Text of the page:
Joint stiffness caused by rheumatoid arthritis may be relieved by gentle stretching that gets blood flowing and joint fluids moving. Many health care practitioners recommend doing gentle stretches each day to ease the joint stiffness. These stretches may also help maintain or even improve the joints’ range of motion.
Many stretches can be done while sitting or lying down. The recommended number of repetitions and sets listed here are general guidelines. More or less may be appropriate based on an individual’s physical ability and disease activity.
It is okay if a stretch is a little uncomfortable, but stop any movement that triggers sharp pain or moderate to severe pain.
Gentle Stretches for the Wrist, Elbow, and Shoulder
Brushing teeth, driving a car, and other everyday activities can be challenging when RA affects the wrists, elbows, or shoulders. These exercises are designed to loosen up those joints and encourage better arm and wrist function.
Wrist flexion and extension
The carpal joints in the wrist are especially susceptible to RA inflammation. To loosen up stiff wrists, try this flexion and extension exercise:
- Hold arms straight in front of you with palms facing down
- Make fists with your hands
- Flex wrists so that your fists move downward, then extend wrists so that your fists move up and back toward you
Repeat 10 to 20 times. If shoulder joint pain makes it difficult to keep the arms raised, lower them to a more comfortable angle.
This exercise is similar to wrist flexion and extension, but instead of moving the fists backward and forward, rotate them in circles. Alternate clockwise and counterclockwise.
RA inflammation can cause the muscles and tendons in the forearms to get stiff. This exercise can help improve and maintain flexibility:
- Hold arms by your sides, with elbows bent at a 90° angle and palms facing up
- Keeping elbows bent, flip the palms to face down
Repeat 10 to 20 times.
Bending and straightening the elbows through their full range of motion is good for joint mobility.
- Sit or stand with arms down straight by your sides (or as straight as reasonably possible)
- Bend at the elbow, using the biceps to bring both hands up to shoulder height
- Slowly return to starting position
Repeat 10 to 20 times. If this exercise is too easy, consider adding light weights. Even 1 lb or 2 lb weights can make a noticeable difference and provide the added benefit of building strength.
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Gentle Stretches for the Foot and Ankle
Pain and stiffness in the feet and ankles can make it difficult to get around. These symptoms may also cause changes in walking stride, such as a limp, that lead to problems in the knees and hips. Try these exercises to ease pain and loosen up the joints in the feet and ankles.
Ankle flexion and extension
This exercise can be done while sitting in a chair or lying down, before getting out of bed. When sitting in a chair, do each leg separately and be sure not to rest weight on the active foot.
- Straighten the legs
- Extend the ankles, so that toes point away from the body
- Flex the ankles, so that toes move back and toward you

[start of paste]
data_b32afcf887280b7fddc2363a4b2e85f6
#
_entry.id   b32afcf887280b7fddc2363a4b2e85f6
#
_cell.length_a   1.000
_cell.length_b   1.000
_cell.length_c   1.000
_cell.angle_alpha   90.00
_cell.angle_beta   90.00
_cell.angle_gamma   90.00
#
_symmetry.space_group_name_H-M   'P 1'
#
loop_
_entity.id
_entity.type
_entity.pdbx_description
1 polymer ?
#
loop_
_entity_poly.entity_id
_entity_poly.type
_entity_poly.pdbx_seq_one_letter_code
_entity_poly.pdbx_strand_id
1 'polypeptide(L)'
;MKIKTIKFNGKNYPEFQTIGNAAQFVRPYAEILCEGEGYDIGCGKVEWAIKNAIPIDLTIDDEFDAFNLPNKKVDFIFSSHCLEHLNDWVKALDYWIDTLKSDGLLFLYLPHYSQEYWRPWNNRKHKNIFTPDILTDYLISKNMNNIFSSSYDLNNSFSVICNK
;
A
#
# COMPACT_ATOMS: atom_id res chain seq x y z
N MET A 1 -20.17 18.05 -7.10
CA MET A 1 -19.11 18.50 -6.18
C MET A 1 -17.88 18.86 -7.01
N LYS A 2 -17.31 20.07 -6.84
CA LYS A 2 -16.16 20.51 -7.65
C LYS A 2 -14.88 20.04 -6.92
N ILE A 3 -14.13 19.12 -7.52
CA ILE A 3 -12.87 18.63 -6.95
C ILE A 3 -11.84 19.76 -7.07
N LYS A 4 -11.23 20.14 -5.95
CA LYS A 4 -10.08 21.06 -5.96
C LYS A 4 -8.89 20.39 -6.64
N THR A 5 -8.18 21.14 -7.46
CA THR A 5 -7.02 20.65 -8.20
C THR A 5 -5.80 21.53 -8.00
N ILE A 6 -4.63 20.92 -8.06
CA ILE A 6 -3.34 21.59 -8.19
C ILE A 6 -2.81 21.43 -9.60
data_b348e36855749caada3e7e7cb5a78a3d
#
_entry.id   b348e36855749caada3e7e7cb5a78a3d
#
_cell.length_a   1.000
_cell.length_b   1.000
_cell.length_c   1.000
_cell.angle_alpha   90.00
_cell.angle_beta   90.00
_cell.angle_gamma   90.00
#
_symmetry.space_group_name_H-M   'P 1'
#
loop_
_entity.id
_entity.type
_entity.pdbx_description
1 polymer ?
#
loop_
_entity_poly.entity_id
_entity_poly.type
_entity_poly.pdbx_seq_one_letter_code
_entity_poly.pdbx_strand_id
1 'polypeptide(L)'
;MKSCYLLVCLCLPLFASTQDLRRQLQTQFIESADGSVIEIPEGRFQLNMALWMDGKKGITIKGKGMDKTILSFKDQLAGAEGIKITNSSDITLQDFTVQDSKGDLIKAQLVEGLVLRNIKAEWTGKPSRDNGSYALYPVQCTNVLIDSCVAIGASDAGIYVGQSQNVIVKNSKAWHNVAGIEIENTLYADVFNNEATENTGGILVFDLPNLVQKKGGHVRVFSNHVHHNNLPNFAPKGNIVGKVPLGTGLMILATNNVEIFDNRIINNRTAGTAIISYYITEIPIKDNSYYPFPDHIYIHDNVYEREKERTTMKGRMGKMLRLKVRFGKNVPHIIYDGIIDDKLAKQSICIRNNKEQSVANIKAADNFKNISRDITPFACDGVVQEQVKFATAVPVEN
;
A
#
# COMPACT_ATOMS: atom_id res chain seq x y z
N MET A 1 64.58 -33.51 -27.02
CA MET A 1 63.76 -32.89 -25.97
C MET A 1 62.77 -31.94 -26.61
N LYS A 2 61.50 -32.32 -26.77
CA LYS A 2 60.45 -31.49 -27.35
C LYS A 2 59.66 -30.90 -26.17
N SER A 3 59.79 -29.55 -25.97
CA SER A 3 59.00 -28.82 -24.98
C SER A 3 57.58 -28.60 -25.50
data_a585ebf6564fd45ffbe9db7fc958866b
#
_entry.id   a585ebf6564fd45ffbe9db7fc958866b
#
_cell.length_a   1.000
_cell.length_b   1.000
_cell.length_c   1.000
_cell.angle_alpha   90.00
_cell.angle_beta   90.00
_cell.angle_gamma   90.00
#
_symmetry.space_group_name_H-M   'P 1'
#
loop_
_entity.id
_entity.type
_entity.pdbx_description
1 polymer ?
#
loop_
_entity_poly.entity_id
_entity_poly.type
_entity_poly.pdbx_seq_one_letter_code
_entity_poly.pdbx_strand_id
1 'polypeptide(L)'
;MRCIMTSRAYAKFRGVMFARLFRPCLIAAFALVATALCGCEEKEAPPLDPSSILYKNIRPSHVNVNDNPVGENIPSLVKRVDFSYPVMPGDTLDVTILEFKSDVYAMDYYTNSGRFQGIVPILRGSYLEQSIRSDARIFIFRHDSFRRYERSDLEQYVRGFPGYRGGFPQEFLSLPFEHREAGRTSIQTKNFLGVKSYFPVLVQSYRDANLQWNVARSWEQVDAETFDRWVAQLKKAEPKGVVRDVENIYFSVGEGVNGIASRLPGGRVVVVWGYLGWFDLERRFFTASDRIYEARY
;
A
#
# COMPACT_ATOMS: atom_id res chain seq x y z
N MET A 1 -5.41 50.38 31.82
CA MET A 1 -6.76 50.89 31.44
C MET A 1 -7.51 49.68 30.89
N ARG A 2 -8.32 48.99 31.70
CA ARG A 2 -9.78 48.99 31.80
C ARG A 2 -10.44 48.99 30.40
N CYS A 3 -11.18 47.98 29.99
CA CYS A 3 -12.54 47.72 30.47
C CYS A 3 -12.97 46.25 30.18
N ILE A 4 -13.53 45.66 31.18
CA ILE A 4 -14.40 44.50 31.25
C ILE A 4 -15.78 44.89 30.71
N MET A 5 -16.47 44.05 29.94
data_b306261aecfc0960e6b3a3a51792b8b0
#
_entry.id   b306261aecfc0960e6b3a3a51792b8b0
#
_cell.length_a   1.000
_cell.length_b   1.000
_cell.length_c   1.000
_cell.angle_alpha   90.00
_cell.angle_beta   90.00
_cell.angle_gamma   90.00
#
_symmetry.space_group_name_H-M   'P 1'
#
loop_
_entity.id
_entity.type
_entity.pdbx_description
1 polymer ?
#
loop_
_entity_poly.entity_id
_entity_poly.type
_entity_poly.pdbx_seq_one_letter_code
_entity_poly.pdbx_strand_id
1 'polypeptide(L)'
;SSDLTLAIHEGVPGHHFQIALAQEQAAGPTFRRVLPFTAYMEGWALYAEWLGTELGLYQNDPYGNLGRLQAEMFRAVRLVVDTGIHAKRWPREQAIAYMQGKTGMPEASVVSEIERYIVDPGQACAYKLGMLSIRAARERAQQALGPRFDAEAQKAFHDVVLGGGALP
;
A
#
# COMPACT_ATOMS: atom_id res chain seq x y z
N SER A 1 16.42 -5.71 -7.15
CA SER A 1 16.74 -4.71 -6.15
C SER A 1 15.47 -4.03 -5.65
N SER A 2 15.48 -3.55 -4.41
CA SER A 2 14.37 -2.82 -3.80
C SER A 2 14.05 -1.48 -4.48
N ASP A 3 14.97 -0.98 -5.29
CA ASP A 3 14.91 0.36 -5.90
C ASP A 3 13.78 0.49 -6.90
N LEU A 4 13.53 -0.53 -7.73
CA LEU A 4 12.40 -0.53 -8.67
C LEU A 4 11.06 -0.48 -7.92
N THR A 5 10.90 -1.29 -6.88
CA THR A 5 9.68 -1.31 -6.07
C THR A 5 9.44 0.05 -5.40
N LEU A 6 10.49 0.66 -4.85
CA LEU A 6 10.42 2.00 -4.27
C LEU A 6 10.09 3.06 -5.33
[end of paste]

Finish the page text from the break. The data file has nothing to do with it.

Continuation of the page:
Repeat 10 to 20 times.
This stretch may help relieve swelling if it is done while feet are elevated—for example, lying down while feet rest on a pillow. If done standing, this stretch can help strengthen the ankles joints.
This exercise is similar to ankle flexion and extension, but instead of moving the feet backward and forward, rotate them in circles. Try 2 sets of 10, clockwise and counterclockwise.
Arthritis, particularly rheumatoid arthritis and psoriatic arthritis, can affect the balls of the feet and other toe joints.
Like the ankle exercises described above, toe curls can be done while sitting in a chair or even lying down, before getting out of bed. Do not rest weight on the active foot.
- Curling all the toes down, toward the sole of the foot
- Slowly uncurl toes and then extend them up and back, towards the top of the foot
Repeat 10 to 20 times.
Gentle Stretches for the Knee and Hip
While RA tends to show up in smaller joints first, larger joints can be affected, too. Keeping the knees and hips healthy and flexible helps a person be as mobile as possible—whether that means living independently without a walker, golfing once a week, or training to run a 5K race.
Wind removing pose
This exercise can be done in bed. It helps to expand and maintain range of motion in the knees and hips.
- Lie flat on your back with legs out straight (a pillow underneath your head is okay)
- Slowly slide your right foot toward your buttocks, bending at the hip and knee
- Return to the starting position
- Do the same on the left side
After repeating this movement several times, try lifting the feet off the floor and bringing both knees up to the chest at the same time. Use the arms to hug the shins close to the chest, if possible.
This gentle stretch can help loosen up the hip flexor muscles at the front of the hips as well as the glute muscles in the buttocks. These muscles are important for maintaining balance and stability when standing and walking.
- Stand with feet shoulder-width apart, or wider for stability
- Bend the knees slightly and put hands on hips
- Keeping feet firmly planted on the floor, move hips in a circular motion
Do 10 circles, then repeat in the reverse direction. If staying balanced is a problem, use one or both hands to hold on to a door jam or countertop.
Another alternative to this exercise is cat-cow pose, which is performed on your hands and knees.